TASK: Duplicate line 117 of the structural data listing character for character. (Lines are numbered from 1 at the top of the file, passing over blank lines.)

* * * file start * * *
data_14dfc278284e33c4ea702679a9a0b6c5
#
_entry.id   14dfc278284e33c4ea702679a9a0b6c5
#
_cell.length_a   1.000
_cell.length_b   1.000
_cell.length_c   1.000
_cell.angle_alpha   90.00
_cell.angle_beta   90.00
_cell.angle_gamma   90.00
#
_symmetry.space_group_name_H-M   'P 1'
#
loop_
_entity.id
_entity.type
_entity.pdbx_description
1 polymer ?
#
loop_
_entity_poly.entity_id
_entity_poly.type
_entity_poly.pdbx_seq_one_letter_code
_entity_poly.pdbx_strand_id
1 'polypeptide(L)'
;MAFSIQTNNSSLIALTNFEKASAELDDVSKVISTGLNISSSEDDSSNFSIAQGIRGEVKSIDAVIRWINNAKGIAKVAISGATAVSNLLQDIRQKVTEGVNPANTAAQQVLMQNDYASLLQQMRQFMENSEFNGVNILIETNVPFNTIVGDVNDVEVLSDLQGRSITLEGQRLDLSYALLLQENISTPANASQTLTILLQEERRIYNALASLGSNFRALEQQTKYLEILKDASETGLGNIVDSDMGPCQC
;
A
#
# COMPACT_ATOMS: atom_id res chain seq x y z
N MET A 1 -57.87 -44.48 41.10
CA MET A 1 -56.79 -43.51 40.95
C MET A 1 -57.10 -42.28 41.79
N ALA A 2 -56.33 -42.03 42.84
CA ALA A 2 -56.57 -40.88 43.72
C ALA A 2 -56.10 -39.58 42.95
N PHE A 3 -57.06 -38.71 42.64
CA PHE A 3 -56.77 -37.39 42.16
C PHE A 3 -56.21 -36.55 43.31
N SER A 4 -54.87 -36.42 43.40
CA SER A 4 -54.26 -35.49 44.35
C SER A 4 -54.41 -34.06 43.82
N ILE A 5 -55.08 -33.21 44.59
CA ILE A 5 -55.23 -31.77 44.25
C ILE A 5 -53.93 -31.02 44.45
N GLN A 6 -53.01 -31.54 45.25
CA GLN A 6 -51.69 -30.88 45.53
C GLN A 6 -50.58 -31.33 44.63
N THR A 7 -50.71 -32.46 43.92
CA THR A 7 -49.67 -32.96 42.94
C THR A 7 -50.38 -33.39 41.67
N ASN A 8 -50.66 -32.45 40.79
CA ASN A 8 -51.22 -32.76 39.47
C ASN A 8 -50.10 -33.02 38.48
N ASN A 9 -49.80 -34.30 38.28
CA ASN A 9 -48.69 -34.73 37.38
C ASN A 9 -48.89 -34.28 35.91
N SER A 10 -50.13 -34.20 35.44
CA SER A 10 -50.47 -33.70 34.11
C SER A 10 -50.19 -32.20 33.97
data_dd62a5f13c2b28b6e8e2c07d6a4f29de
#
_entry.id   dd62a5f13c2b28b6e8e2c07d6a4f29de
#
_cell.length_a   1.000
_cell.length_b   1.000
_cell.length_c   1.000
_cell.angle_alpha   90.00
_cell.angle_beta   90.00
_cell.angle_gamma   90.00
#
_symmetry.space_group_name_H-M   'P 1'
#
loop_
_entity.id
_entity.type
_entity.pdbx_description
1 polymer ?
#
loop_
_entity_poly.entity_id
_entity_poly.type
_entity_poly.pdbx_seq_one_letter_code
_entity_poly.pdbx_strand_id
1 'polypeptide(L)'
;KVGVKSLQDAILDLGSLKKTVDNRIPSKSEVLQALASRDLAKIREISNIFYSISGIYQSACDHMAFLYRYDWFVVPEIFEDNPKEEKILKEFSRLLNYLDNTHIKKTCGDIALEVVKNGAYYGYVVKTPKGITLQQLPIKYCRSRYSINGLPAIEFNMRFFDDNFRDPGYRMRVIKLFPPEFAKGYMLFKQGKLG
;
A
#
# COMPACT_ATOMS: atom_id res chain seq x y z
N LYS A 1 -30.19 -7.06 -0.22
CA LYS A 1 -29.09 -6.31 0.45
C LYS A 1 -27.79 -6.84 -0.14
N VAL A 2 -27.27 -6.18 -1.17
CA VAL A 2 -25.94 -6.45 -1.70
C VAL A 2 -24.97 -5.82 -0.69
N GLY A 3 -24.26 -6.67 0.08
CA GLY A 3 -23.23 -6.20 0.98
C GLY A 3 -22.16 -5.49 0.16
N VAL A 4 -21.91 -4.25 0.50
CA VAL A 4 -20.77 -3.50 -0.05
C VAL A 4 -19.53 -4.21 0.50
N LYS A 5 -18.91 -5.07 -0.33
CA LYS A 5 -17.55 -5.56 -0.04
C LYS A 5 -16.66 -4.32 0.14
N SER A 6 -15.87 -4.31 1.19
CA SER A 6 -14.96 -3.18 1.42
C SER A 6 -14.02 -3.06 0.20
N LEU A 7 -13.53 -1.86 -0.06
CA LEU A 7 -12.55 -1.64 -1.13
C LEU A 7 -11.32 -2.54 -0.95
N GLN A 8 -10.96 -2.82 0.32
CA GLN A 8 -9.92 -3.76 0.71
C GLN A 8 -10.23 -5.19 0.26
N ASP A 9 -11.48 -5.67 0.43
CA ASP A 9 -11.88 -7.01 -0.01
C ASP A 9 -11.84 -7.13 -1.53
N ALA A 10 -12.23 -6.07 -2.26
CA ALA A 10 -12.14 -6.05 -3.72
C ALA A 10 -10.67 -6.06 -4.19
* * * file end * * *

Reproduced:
C ASP A 9 -11.84 -7.13 -1.53